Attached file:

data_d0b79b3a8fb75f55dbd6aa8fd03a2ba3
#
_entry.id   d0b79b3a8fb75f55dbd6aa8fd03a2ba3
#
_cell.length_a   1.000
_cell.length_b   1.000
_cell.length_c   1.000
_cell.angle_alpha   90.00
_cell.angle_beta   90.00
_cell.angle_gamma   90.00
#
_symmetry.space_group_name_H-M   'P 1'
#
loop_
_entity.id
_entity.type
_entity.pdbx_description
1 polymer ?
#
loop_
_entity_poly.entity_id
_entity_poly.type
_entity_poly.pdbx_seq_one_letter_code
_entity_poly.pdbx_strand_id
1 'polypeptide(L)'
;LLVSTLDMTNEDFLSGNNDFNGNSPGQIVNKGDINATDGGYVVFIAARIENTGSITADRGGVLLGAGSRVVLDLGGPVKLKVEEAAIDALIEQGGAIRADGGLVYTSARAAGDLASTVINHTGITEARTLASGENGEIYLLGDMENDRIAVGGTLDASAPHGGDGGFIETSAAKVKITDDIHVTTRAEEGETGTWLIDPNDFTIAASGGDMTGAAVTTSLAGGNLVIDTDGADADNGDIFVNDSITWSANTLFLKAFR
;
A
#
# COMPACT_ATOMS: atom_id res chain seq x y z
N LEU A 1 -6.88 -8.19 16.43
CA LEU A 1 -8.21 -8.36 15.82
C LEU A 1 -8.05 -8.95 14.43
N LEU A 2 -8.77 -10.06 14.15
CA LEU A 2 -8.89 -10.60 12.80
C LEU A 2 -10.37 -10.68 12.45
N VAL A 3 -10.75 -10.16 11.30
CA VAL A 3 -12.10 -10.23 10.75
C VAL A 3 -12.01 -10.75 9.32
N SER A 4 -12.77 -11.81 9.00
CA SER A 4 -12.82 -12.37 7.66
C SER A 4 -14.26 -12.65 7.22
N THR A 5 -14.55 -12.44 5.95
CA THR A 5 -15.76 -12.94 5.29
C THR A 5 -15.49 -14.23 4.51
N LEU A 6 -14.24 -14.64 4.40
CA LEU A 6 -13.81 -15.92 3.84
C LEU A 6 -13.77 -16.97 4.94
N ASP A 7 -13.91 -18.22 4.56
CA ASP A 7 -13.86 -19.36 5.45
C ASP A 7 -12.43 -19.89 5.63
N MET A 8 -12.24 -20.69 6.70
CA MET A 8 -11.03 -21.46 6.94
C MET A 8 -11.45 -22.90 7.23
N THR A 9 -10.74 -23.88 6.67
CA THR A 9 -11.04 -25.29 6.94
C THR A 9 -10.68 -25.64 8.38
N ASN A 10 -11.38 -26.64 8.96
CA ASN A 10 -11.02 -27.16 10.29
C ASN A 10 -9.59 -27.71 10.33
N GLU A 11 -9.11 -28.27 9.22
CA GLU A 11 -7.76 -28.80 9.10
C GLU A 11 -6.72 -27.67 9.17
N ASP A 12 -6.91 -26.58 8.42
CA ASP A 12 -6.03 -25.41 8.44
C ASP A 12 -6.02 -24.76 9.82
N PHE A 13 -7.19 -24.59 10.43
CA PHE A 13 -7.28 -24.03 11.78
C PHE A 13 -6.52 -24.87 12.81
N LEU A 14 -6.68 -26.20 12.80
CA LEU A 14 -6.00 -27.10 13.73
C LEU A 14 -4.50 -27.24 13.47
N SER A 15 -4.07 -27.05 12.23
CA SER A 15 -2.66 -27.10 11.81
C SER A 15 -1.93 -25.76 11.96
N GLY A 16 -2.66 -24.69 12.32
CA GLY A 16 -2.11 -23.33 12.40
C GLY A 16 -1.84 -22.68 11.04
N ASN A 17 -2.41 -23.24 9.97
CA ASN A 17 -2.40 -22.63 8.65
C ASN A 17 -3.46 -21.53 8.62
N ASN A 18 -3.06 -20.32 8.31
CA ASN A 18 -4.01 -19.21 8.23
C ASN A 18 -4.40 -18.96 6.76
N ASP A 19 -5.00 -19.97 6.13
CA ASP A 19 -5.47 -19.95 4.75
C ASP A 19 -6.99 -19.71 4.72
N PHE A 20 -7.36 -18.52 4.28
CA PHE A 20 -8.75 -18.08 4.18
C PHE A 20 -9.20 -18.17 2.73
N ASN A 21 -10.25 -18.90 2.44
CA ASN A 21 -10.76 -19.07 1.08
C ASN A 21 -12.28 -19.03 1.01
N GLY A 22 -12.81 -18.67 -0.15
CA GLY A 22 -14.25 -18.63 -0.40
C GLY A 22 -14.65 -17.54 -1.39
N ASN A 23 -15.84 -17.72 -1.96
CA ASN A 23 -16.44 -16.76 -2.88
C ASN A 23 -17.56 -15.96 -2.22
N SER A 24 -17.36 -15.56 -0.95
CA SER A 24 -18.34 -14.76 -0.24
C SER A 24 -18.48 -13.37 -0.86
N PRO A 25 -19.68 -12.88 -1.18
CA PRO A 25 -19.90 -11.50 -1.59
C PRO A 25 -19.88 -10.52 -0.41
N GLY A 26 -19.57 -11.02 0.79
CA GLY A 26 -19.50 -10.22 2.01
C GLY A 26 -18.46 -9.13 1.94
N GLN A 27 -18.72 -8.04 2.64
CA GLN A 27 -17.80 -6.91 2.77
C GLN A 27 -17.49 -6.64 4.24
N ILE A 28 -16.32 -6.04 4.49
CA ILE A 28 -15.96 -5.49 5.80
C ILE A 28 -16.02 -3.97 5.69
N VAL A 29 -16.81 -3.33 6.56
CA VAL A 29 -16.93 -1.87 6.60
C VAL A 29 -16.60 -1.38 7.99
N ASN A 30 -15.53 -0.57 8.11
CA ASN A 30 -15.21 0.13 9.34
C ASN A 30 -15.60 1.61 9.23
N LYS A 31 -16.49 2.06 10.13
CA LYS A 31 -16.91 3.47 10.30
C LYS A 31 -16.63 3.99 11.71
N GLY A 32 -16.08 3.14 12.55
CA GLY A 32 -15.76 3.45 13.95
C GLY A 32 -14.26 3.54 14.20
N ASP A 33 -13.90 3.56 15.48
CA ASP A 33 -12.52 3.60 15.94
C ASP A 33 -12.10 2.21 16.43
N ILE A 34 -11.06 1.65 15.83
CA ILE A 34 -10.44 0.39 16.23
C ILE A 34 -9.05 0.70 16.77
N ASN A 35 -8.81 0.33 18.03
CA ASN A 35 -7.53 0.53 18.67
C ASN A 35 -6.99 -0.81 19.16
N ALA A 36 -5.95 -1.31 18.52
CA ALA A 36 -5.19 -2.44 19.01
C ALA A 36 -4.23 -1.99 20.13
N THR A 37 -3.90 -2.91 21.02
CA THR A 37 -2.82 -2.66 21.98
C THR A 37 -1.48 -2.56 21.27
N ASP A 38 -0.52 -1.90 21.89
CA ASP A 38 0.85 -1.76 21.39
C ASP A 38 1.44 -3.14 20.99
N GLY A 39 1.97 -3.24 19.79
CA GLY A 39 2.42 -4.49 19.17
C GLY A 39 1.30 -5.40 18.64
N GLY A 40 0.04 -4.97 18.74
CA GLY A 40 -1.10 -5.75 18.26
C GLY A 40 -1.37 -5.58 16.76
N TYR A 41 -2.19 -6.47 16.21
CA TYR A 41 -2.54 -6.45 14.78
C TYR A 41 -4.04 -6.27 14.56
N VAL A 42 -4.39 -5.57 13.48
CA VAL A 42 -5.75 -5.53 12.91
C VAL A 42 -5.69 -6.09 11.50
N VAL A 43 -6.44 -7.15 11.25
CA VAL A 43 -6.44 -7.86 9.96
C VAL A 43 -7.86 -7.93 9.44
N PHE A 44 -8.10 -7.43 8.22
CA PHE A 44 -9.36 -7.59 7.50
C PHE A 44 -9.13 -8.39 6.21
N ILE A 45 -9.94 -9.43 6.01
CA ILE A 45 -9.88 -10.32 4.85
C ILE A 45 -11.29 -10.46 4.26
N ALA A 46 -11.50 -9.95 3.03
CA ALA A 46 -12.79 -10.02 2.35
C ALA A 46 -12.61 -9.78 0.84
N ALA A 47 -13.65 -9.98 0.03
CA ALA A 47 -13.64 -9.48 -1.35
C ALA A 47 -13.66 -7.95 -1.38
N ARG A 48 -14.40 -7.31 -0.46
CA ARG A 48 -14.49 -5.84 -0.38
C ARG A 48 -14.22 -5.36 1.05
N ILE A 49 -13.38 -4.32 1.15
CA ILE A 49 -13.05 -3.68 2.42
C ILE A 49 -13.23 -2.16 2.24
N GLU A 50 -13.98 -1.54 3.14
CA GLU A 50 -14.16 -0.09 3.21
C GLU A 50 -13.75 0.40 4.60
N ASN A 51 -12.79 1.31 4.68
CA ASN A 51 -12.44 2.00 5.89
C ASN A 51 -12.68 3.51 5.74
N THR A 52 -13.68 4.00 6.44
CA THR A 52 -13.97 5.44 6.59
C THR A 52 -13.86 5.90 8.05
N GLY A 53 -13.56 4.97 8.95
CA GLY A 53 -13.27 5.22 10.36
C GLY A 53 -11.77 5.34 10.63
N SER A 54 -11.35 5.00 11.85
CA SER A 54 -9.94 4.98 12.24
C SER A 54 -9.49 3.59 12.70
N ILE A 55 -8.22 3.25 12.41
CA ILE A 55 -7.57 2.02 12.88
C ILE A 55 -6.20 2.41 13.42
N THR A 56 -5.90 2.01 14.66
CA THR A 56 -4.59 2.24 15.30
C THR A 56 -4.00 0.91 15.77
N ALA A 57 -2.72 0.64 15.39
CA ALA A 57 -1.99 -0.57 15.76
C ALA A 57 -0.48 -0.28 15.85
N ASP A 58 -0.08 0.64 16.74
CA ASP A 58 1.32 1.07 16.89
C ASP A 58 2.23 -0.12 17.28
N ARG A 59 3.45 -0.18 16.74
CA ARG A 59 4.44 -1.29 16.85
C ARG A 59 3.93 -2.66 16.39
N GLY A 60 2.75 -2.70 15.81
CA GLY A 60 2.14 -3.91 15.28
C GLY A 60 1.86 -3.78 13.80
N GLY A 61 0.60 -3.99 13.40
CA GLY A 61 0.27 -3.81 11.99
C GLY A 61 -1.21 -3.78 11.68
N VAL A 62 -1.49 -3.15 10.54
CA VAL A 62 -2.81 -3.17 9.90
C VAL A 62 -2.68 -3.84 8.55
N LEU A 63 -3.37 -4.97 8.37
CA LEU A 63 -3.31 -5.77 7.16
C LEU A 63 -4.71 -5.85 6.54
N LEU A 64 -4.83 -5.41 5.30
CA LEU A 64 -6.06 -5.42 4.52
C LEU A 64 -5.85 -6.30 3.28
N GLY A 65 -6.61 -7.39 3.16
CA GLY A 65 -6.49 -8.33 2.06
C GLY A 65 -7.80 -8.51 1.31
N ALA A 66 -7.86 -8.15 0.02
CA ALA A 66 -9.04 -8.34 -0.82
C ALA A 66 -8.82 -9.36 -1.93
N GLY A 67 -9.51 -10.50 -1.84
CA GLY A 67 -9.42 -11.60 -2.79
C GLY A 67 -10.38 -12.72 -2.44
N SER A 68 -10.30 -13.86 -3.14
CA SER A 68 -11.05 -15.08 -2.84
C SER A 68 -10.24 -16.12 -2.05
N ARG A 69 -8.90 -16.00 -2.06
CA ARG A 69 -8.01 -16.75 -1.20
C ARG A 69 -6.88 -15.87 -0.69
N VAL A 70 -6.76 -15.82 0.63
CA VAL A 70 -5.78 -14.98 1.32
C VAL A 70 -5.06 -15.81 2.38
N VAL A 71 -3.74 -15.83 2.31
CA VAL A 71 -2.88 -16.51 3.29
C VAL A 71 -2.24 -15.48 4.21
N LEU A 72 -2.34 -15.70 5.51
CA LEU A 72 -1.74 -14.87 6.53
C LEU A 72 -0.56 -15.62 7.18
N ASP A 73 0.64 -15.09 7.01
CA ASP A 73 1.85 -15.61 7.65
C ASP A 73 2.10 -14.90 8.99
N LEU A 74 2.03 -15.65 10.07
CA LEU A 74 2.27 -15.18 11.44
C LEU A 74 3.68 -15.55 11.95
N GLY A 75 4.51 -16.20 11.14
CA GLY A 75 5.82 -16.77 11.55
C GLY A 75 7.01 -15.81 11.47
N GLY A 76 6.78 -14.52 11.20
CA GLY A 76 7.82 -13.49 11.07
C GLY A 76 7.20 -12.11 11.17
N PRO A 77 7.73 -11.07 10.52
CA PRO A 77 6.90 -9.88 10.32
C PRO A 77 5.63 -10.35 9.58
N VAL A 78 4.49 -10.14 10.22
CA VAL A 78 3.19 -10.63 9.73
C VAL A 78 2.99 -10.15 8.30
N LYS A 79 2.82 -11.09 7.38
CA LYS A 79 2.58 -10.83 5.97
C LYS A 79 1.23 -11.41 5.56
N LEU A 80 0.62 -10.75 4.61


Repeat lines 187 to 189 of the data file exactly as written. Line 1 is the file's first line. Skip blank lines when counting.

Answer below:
N GLY A 53 -13.56 4.97 8.95
CA GLY A 53 -13.27 5.22 10.36
C GLY A 53 -11.77 5.34 10.63